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An Investment, Not a Givaway

By Stephen Collins '74

An Investment, Not a Giveaway

Talk about putting stock in a good education. This year alone, Shelby M.C. and Gale Davis spent $15 million on college tuition and fees to send 312 students from all over the world to American colleges and universities. Add their earlier gifts to those same students' secondary schools, the United World Colleges, and the family, which includes Colby trustee Andrew Davis '85, has given more than $100 million to support international education in the last six years.

imageAt Colby, one of five pilot sites for the Davis United World College Program, the Davises paid the full financial aid, sometimes called the calculated financial need, for 93 students,more than 5 percent of the student body. None of the Davis UWC scholars is related to the family, and Shelby Davis says he doesn't expect a nickel back after the students graduate.

Many of the Davis UWC scholars had very limited options for post-secondary education before the family started the scholarships in 2000. The effect of the program on individual scholars is, not surprisingly, enormous, and the impact of those students on the Colby community, in classes and out, is dramatic beyond expectations.

"This kind of diversity has effects on individual students that will have consequences down the road, on the lives they lead and the aspirations they find within themselves," said President William Adams, quoted in a Davis UWC scholars' yearbook. "Wherever they end up, these students will be different. Our American students will be different too."

To Shelby Davis, who received an honorary degree from Colby this spring, the poignant stories of opportunities seized and the students' (and professors') heartfelt expressions of gratitude for the program are but a prelude. Focused on the long term, he expects nothing less than to improve international relations and, perhaps, change the course of history,in his own phrase, "to move the world."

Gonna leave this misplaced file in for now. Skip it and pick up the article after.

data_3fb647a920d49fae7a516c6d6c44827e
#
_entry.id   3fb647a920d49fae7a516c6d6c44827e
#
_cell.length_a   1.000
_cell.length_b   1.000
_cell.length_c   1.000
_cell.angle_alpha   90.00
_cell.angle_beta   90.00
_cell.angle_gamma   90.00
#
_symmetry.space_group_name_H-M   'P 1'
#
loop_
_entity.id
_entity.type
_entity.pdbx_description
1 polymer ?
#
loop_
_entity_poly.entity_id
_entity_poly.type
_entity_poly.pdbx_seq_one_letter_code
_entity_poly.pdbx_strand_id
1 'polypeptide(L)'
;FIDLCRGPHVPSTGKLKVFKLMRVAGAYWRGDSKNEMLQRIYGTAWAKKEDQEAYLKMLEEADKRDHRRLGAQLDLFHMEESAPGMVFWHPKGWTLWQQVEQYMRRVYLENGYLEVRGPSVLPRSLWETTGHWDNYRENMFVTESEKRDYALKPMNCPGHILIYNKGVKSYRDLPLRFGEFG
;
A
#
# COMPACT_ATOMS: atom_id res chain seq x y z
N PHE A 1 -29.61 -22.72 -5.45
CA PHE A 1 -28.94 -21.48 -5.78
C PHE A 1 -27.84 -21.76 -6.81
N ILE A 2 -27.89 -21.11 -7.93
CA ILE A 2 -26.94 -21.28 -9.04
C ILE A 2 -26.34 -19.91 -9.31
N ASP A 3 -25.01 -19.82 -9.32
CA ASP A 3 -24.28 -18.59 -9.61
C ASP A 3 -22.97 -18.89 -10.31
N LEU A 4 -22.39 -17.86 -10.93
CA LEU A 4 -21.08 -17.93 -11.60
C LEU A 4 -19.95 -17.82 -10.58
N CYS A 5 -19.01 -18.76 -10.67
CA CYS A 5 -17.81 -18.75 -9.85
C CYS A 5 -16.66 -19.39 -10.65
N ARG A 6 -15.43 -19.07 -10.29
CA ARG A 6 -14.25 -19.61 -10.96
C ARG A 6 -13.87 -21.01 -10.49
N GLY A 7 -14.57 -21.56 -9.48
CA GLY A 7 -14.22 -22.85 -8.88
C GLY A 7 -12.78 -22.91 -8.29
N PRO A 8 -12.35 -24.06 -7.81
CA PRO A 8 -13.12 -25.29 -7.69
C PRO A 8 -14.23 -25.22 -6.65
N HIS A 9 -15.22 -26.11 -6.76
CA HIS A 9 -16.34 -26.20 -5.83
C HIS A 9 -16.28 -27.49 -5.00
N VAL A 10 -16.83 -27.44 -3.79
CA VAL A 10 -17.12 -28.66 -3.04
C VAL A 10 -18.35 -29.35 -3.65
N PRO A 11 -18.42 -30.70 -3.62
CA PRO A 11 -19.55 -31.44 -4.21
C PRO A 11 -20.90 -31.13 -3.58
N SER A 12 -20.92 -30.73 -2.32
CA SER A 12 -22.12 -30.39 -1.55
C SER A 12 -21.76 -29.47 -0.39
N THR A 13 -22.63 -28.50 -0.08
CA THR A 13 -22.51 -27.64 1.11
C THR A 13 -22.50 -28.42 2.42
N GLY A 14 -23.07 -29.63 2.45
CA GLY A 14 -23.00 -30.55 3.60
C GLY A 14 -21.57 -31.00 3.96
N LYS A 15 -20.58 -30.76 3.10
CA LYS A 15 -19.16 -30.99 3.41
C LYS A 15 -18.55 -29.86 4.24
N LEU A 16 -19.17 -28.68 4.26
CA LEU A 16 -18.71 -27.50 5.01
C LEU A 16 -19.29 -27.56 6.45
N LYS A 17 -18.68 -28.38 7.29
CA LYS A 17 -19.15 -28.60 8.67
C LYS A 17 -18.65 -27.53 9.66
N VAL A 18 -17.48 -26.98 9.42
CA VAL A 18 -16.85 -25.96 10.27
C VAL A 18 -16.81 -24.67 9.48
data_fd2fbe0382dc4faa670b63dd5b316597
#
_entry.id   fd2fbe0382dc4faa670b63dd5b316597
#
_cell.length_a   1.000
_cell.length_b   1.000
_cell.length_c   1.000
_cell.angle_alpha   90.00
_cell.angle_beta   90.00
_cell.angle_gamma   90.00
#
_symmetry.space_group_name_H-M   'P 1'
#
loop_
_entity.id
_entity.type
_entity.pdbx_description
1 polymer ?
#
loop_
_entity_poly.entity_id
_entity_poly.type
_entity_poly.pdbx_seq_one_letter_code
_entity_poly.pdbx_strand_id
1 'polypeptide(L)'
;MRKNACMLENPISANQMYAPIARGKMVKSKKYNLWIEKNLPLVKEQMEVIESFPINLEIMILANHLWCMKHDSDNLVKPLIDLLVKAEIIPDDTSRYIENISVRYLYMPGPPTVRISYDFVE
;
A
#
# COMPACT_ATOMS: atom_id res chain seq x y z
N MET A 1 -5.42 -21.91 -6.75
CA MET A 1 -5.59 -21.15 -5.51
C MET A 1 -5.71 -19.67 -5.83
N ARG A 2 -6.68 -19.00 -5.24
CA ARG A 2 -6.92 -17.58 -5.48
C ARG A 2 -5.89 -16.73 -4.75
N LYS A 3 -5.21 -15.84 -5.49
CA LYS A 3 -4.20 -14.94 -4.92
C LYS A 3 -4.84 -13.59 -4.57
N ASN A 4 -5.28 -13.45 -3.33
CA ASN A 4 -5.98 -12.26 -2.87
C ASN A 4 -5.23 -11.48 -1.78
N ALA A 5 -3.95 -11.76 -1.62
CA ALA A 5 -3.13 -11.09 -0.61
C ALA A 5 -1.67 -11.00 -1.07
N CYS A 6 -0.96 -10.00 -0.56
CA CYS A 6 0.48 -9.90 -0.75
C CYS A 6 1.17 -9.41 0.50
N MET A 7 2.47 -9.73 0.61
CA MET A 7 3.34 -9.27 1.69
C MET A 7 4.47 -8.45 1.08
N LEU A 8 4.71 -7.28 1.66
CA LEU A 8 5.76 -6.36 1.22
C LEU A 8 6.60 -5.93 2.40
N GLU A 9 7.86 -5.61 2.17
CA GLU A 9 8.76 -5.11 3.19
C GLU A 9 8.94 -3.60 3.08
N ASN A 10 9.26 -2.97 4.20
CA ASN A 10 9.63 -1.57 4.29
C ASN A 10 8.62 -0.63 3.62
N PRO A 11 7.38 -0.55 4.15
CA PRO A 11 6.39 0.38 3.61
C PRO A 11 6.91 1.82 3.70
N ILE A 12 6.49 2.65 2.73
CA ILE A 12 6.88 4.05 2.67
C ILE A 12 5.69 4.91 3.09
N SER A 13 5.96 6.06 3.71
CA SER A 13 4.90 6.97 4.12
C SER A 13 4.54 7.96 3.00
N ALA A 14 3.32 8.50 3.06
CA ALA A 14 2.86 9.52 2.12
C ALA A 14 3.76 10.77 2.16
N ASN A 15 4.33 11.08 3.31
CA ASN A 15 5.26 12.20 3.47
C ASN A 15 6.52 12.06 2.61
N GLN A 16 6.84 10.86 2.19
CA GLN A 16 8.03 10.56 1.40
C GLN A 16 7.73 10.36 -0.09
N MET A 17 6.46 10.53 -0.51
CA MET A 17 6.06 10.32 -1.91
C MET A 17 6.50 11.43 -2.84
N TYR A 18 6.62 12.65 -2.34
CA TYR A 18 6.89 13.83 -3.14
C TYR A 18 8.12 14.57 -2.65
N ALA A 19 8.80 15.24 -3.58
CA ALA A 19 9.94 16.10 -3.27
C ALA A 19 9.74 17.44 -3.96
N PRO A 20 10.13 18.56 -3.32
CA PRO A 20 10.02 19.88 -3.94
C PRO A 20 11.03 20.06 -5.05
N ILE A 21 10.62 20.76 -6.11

"We have a saying in our family," Davis said at the pre-commencement dinner in May. "The first thirty years of your life should be to learn. The next thirty years is to earn. And the last thirty years of your life should be to return, to give back, to make the world better.

"What I'm not doing is giving scholarships and money away," he told the appreciative Colby audience. "What I am doing is investing in the future."

Davis is a man who knows investing. He made his fortune as the founder of Davis Selected Advisers, a mutual fund and money management company that now has $40 billion under management. His study of history, at Princeton, taught him that extraordinary leaders influence history,a nugget he decided to apply on Wall Street, he explained. "What I learned there [in school] wasn't so stupid." He developed a strategy based on finding exceptional corporate leaders and backing their companies as he assembled stock portfolios. Davis Selected Advisers prospered.

His extraordinarily successful earning years were informed by his learning, and when it came time to think about returning, he adapted his theory of leadership again. "I was looking for leaders for the next century and I found them in this program," he said.

The Davis UWC scholarships are a generous financial commitment and a powerful lever to change the world for the better, but they are, in one sense, an afterthought,an outgrowth of the Davises' support for the United World Colleges themselves.

Davis traced it all back to his first visit to the UWC in Montezuma, N.M., in 1998. He arrived early, encountered two boys sitting by the pool talking and asked them if they were students. It turned out one was from Israel, the other from Palestine. "We're roommates here," one told him, "and we are friends,and this could never happen in our country," Davis recalls hearing.

The more he learned about the UWC program, which mixes students from all over the world for a two-year International Baccalaureate (IB) secondary school program, the better he liked it. "In Jordan three thousand students applied last year, and six made it," he said at Colby, to show the caliber of the students UWC selects. The more UWC students he got to know and the more unlikely cross-cultural friendships he observed, the more impressed he became

"That's when it hit me. This was the thing to do."

With the success of the pilot Davis UWC Scholars program at Colby, Princeton, College of the Atlantic, Wellesley and Middlebury, Davis plans to expand the program to perhaps 50 colleges and he envisions as many as 1,000 Davis UWC Scholars in the near future. He insists that his is "an open-ended commitment."

Reaction to Davis's initiatives was best summed up following his two appearances during Commencement weekend. After he spoke at the dinner, trustees, faculty and administrators gave him an enthusiastic,and a noticeably extended,standing ovation, an honor matched the next morning when the same group plus students and parents saluted him as he received an honorary doctor of laws degree.

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